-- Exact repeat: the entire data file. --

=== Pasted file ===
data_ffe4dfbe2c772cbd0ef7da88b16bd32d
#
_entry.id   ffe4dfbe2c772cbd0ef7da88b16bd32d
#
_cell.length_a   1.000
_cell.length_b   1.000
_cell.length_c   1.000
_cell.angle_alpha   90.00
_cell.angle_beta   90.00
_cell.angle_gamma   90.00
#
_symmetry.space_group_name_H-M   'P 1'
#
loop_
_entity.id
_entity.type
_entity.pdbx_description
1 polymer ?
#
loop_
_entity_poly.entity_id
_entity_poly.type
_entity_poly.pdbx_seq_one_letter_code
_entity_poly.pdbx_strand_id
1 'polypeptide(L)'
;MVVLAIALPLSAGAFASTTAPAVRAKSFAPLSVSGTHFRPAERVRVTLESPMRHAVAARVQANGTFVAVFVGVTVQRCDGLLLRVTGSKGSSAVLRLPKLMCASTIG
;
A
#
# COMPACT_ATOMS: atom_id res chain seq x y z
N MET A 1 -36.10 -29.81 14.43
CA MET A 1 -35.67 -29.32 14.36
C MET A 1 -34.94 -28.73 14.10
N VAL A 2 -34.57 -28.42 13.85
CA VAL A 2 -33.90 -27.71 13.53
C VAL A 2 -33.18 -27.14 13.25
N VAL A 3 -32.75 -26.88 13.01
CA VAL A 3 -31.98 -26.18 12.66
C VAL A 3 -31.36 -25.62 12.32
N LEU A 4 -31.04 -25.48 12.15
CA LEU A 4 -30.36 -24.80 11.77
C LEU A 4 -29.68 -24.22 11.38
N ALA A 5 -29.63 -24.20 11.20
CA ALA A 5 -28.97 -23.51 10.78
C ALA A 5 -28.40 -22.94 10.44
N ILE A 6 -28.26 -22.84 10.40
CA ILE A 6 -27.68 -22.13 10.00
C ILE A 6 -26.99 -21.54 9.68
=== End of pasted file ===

data_ffe4dfbe2c772cbd0ef7da88b16bd32d
#
_entry.id   ffe4dfbe2c772cbd0ef7da88b16bd32d
#
_cell.length_a   1.000
_cell.length_b   1.000
_cell.length_c   1.000
_cell.angle_alpha   90.00
_cell.angle_beta   90.00
_cell.angle_gamma   90.00
#
_symmetry.space_group_name_H-M   'P 1'
#
loop_
_entity.id
_entity.type
_entity.pdbx_description
1 polymer ?
#
loop_
_entity_poly.entity_id
_entity_poly.type
_entity_poly.pdbx_seq_one_letter_code
_entity_poly.pdbx_strand_id
1 'polypeptide(L)'
;MVVLAIALPLSAGAFASTTAPAVRAKSFAPLSVSGTHFRPAERVRVTLESPMRHAVAARVQANGTFVAVFVGVTVQRCDGLLLRVTGSKGSSAVLRLPKLMCASTIG
;
A
#
# COMPACT_ATOMS: atom_id res chain seq x y z
N MET A 1 -36.10 -29.81 14.43
CA MET A 1 -35.67 -29.32 14.36
C MET A 1 -34.94 -28.73 14.10
N VAL A 2 -34.57 -28.42 13.85
CA VAL A 2 -33.90 -27.71 13.53
C VAL A 2 -33.18 -27.14 13.25
N VAL A 3 -32.75 -26.88 13.01
CA VAL A 3 -31.98 -26.18 12.66
C VAL A 3 -31.36 -25.62 12.32
N LEU A 4 -31.04 -25.48 12.15
CA LEU A 4 -30.36 -24.80 11.77
C LEU A 4 -29.68 -24.22 11.38
N ALA A 5 -29.63 -24.20 11.20
CA ALA A 5 -28.97 -23.51 10.78
C ALA A 5 -28.40 -22.94 10.44
N ILE A 6 -28.26 -22.84 10.40
CA ILE A 6 -27.68 -22.13 10.00
C ILE A 6 -26.99 -21.54 9.68